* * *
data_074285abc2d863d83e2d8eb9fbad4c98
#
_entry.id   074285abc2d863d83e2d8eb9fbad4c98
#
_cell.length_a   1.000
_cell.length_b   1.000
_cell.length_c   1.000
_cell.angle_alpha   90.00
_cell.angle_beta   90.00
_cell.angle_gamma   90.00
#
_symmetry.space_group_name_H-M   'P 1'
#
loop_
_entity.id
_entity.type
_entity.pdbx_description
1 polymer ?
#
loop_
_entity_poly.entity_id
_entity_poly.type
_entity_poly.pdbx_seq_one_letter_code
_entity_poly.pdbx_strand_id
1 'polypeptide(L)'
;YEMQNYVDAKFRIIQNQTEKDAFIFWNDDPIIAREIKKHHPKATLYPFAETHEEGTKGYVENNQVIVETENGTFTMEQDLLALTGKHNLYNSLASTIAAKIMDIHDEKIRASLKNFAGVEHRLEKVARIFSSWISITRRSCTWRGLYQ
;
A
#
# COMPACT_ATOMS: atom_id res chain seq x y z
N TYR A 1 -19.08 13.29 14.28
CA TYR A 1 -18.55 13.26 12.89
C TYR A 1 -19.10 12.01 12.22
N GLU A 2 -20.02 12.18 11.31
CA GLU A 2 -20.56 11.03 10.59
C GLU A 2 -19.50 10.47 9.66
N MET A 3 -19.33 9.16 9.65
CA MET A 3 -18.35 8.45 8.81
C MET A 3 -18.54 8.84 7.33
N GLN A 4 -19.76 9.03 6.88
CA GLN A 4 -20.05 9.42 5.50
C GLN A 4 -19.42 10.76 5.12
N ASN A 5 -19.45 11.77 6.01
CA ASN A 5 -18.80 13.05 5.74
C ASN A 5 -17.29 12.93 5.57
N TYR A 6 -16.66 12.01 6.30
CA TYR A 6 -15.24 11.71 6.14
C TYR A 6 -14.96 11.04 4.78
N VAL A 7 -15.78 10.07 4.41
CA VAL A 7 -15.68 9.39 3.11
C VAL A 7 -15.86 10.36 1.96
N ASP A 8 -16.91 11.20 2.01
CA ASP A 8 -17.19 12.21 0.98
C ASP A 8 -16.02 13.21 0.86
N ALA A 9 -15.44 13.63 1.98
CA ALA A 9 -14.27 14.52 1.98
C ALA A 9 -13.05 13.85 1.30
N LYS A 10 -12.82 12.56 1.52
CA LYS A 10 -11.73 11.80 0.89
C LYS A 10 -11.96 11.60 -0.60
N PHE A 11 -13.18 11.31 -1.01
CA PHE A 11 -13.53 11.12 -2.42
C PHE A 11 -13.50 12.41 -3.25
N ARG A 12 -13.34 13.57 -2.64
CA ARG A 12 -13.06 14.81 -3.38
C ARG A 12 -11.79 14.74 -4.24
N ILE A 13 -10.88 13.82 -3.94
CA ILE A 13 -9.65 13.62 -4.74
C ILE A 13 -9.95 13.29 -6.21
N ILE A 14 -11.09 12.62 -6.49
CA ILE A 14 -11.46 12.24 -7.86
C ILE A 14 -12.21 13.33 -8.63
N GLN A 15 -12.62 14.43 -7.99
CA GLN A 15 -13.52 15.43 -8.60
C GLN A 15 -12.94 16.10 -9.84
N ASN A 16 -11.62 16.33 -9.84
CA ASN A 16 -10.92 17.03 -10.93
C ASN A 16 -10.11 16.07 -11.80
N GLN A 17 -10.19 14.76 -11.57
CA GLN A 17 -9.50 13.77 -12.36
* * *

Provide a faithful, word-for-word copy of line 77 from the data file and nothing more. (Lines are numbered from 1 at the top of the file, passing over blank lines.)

CA ASN A 16 -10.92 17.03 -10.93